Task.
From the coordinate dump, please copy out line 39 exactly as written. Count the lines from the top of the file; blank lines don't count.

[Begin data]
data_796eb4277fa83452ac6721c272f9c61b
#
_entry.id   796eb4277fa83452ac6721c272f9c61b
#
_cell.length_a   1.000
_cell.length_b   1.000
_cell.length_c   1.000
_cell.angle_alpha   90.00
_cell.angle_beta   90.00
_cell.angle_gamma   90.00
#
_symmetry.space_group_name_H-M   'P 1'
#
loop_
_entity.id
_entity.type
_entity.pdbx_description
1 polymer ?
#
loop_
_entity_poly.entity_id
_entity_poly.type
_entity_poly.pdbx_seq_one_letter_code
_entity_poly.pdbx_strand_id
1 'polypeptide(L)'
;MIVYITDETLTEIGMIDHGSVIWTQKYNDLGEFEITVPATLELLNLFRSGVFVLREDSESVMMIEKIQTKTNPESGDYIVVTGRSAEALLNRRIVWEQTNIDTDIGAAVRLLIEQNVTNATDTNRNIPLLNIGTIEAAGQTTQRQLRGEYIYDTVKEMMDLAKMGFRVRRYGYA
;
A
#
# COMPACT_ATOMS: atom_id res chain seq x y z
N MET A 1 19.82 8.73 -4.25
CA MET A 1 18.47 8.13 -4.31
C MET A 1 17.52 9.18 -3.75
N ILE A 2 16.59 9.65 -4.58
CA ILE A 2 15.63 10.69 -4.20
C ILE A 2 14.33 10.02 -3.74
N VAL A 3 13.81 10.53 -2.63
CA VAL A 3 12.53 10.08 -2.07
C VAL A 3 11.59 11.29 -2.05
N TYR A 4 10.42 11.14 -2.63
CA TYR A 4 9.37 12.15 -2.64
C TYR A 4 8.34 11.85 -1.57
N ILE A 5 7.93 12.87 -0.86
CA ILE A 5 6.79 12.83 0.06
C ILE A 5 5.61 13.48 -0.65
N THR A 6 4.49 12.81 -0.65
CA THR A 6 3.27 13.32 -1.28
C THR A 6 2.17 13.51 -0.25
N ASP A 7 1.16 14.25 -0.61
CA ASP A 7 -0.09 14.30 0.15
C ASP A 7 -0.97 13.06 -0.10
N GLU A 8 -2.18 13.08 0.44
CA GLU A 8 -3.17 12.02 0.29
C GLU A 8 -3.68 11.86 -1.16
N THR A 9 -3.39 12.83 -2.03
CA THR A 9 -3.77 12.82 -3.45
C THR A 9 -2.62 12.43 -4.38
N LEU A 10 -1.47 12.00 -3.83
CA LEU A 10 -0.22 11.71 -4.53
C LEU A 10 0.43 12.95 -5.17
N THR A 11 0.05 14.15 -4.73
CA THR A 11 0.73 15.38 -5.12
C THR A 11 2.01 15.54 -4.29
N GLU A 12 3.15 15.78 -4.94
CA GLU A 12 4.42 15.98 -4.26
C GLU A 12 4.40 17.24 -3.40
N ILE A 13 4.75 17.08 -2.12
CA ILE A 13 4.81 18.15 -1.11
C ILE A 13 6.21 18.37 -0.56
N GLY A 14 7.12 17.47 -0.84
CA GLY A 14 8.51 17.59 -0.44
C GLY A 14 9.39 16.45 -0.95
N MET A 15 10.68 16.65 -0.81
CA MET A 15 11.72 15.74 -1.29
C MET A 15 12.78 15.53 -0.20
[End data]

C VAL A 3 11.59 11.29 -2.05